#clojure log - Oct 21 2008

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0:00 crathman: is there a random function? (or do I need to use Java's?)

0:02 sohail: underneath, is lazy-cons an iterator?

0:02 arohner: crathman: use java's

0:03 sohail: what do you mean by iterator?

0:03 sohail: like Java's Iterator interface

0:04 arohner: it looks like LazyCons just implements the clojure seq interface, but seq is a java iterator

0:20 sohail: yep, that's what I'd expect

0:23 Chouser: crathman: or (rand-int 10)

0:23 Java iterators mutate, don't they? Seqs don't.

0:23 crathman: Chouser: thanks

0:24 arohner: Chouser: ASeq.java has a function called iterate() that returns an Iterator

0:25 Chouser: ah, so they provide an iterator, but aren't iterators themselves?

0:25 arohner: looks that way. ASeq does not implement iterator

1:53 Pupeno: Good morning.

2:16 Lau_of_DK: Morning gents

5:46 Is dotimes purely for side effects, or can I do something similar to :collecting i in it ?

6:10 Anybody remotely awake?

6:10 tWip: yes

6:10 Lau_of_DK: Good, just checking, good to see you again :)

6:10 (truth is, I just solved it)

6:14 ccmtaylor: Lau_of_DK: try for: (for [i (range 10)] i)

6:20 Lau_of_DK: user=> lst

6:20 ((1 2 3) (1 2 3 4) (1 2 4 5 6) (1 2 3 4 5))

6:20 If I have a list of lists - How do I reduce it, so that I only retain the one with the longest count ?

6:27 hoeck: Lau_of_DK: (reduce #(if (< (count %) (count %2)) %2 %1) foo)

6:27 oops, where foo == your list-of-lists

6:28 Lau_of_DK: And that works with more than 2 ?

6:29 hoeck: yes

6:29 Lau_of_DK: Thanks alot Hoeck!

6:31 alvin-x: would somebody mind commenting on the style of the code here: http://paste.lisp.org/display/68926

6:31 i started writing clojure yesterday

6:32 hoeck: Lau_of_DK: always a pleasure to help you!

6:32 Lau_of_DK: Glad you feel that way! :)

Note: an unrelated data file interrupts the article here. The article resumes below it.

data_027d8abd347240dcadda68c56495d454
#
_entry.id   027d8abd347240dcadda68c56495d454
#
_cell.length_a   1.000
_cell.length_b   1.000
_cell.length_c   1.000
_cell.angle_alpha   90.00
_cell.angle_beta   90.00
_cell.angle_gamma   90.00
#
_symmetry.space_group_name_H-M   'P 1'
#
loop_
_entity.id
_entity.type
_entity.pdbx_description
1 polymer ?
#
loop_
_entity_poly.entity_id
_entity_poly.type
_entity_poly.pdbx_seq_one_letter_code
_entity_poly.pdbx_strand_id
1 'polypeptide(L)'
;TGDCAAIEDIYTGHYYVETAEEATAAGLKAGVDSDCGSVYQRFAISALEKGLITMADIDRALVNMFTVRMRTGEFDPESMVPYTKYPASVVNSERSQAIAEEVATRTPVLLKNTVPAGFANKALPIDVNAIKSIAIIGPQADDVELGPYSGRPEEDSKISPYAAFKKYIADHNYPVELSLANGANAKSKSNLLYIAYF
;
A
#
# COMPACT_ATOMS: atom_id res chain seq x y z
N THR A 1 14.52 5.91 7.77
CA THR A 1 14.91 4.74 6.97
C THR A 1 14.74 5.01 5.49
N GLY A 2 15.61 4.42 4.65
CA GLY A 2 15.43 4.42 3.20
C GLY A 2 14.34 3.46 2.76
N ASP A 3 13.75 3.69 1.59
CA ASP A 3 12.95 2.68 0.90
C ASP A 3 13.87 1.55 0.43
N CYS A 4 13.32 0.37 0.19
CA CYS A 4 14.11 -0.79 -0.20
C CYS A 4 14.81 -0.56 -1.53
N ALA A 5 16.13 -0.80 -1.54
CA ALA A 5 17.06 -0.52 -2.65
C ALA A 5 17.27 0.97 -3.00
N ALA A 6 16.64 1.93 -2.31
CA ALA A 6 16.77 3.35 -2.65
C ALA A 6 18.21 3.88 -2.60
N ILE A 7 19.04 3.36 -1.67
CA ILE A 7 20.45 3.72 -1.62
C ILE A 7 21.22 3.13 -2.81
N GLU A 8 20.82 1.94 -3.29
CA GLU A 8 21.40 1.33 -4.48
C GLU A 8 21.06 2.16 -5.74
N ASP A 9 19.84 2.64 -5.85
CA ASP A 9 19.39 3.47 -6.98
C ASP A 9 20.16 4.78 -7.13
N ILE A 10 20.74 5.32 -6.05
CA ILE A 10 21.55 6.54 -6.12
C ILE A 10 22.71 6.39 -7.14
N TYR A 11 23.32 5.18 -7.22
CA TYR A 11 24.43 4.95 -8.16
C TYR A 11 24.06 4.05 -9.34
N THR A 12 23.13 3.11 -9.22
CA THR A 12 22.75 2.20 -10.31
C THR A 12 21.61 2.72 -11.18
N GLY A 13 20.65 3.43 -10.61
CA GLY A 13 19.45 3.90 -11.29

6:40 hoeck: alvin-x: looks good!, maybe convert the single-arg anonymous functions into #()-style for better readability

6:41 AlephInf: alvin-x: also you can say (ObjectName. bean-name) instead of the (new ..) if you prefer, Also, don't need the nil in the else of the (if .. ) since it defaults to nil anyway.

6:42 alvin-x: hoeck: i didn't see anything yet on clojure.org about #()-style... can you give me a link?

6:42 jdz: AlephInf: in which case one should use 'when'

6:43 and #( reader is not always better than fn

6:44 Lau_of_DK: Hoeck :) Can you lend a hand again please.

6:44 user=> (combos 41)

6:44 6

6:44 user=> (reduce max (map #(combos %) (range 1 45)))

6:44 java.lang.IllegalArgumentException: Wrong number of args passed to: combos--5722$fn

6:44 I dont get it - I get this error whenever I call combos from another func

6:46 jdz: Lau_of_DK: you can safely replace (map #(combos %) ...) witch (map combos ...)

6:46 Lau_of_DK: oh

6:46 jdz: Lau_of_DK: that's in case it accepts only one argument.

6:46 Lau_of_DK: from the error message it looks like it wants more

6:46 Lau_of_DK: Same error

6:47 As you can see from my manual call to combo, it takes 1 integer

6:47 hoeck: Lau_of_DK: can you paste combos, cause combos--5722$fn looks like an inner function of combos

6:47 Lau_of_DK: I sur ecan

6:47 jdz: just what i would suggest next...

6:48 lisppaste8: Lau_of_DK pasted "Prime components" at http://paste.lisp.org/display/68927

6:50 jdz: Lau_of_DK: look at your recur expression

6:50 oh wait, scratch that

6:51 Lau_of_DK: Could this be bcause partition might throw nil ?

6:51 jdz: but it seems to me that loop's and function's recur points conflict...

6:52 Lau_of_DK: If you try (combo 17) or (combo 41) you'll get good results

6:52 jdz: (which seems unlikely)

6:52 Lau_of_DK: I think its partition

6:52 (combo 2) throws the same error

6:52 jdz: i think it's reduce

6:52 Lau_of_DK: How do I work around it ?

6:53 thats right, it might be reduce

6:53 yes

6:53 that was it

6:53 hoeck: alvin-x: Anonymous function literal, http://clojure.org/reader

6:53 Lau_of_DK: by initiating th vector result with [(list n)]

6:54 the problem is solved

6:54 Thanks guys, you ask good questions

6:55 jdz: Lau_of_DK: the way you have written your function leaves no space for optimizations (e.g., memoization)

6:56 and I might be talking nonsense, of course

6:56 just ignore

6:56 Lau_of_DK: No no youre right

6:56 Im working on that atm

6:57 jdz: Lau_of_DK: and instead of writing (doall (take-while ...)) you should have just written (take n)?